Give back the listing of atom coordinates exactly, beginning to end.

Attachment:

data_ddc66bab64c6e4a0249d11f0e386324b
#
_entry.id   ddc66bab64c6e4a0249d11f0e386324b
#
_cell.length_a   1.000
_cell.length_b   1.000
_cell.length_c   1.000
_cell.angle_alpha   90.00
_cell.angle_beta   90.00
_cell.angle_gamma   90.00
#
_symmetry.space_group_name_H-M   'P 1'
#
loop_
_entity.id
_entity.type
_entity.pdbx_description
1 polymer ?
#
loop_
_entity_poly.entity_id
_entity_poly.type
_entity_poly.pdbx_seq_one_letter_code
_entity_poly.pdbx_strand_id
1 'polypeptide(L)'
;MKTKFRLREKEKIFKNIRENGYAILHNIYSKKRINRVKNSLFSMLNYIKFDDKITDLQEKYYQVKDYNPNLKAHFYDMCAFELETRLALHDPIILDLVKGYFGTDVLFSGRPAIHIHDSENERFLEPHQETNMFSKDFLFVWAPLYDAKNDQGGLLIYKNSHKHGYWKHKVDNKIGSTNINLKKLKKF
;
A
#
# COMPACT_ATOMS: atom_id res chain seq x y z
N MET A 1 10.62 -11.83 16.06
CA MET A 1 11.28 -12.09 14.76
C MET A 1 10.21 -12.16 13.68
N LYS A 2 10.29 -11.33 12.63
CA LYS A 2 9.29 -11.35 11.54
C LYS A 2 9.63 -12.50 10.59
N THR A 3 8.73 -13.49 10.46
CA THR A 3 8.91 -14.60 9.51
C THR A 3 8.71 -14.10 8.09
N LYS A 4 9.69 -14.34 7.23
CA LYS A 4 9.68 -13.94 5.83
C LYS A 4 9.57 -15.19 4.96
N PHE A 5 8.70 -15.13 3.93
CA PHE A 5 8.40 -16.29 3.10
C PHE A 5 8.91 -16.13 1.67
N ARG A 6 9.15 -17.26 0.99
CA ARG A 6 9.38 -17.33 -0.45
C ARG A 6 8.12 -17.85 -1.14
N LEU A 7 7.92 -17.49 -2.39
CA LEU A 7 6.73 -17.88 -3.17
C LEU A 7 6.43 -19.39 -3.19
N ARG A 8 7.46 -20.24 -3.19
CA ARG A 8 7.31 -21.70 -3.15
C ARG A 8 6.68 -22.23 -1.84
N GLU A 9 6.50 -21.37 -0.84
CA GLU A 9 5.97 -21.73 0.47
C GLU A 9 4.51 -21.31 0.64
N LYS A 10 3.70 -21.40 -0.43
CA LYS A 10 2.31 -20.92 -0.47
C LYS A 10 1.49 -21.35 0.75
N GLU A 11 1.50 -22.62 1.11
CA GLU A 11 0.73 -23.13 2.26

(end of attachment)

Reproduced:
data_ddc66bab64c6e4a0249d11f0e386324b
#
_entry.id   ddc66bab64c6e4a0249d11f0e386324b
#
_cell.length_a   1.000
_cell.length_b   1.000
_cell.length_c   1.000
_cell.angle_alpha   90.00
_cell.angle_beta   90.00
_cell.angle_gamma   90.00
#
_symmetry.space_group_name_H-M   'P 1'
#
loop_
_entity.id
_entity.type
_entity.pdbx_description
1 polymer ?
#
loop_
_entity_poly.entity_id
_entity_poly.type
_entity_poly.pdbx_seq_one_letter_code
_entity_poly.pdbx_strand_id
1 'polypeptide(L)'
;MKTKFRLREKEKIFKNIRENGYAILHNIYSKKRINRVKNSLFSMLNYIKFDDKITDLQEKYYQVKDYNPNLKAHFYDMCAFELETRLALHDPIILDLVKGYFGTDVLFSGRPAIHIHDSENERFLEPHQETNMFSKDFLFVWAPLYDAKNDQGGLLIYKNSHKHGYWKHKVDNKIGSTNINLKKLKKF
;
A
#
# COMPACT_ATOMS: atom_id res chain seq x y z
N MET A 1 10.62 -11.83 16.06
CA MET A 1 11.28 -12.09 14.76
C MET A 1 10.21 -12.16 13.68
N LYS A 2 10.29 -11.33 12.63
CA LYS A 2 9.29 -11.35 11.54
C LYS A 2 9.63 -12.50 10.59
N THR A 3 8.73 -13.49 10.46
CA THR A 3 8.91 -14.60 9.51
C THR A 3 8.71 -14.10 8.09
N LYS A 4 9.69 -14.34 7.23
CA LYS A 4 9.68 -13.94 5.83
C LYS A 4 9.57 -15.19 4.96
N PHE A 5 8.70 -15.13 3.93
CA PHE A 5 8.40 -16.29 3.10
C PHE A 5 8.91 -16.13 1.67
N ARG A 6 9.15 -17.26 0.99
CA ARG A 6 9.38 -17.33 -0.45
C ARG A 6 8.12 -17.85 -1.14
N LEU A 7 7.92 -17.49 -2.39
CA LEU A 7 6.73 -17.88 -3.17
C LEU A 7 6.43 -19.39 -3.19
N ARG A 8 7.46 -20.24 -3.19
CA ARG A 8 7.31 -21.70 -3.15
C ARG A 8 6.68 -22.23 -1.84
N GLU A 9 6.50 -21.37 -0.84
CA GLU A 9 5.97 -21.73 0.47
C GLU A 9 4.51 -21.31 0.64
N LYS A 10 3.70 -21.40 -0.43
CA LYS A 10 2.31 -20.92 -0.47
C LYS A 10 1.49 -21.35 0.75
N GLU A 11 1.50 -22.62 1.11
CA GLU A 11 0.73 -23.13 2.26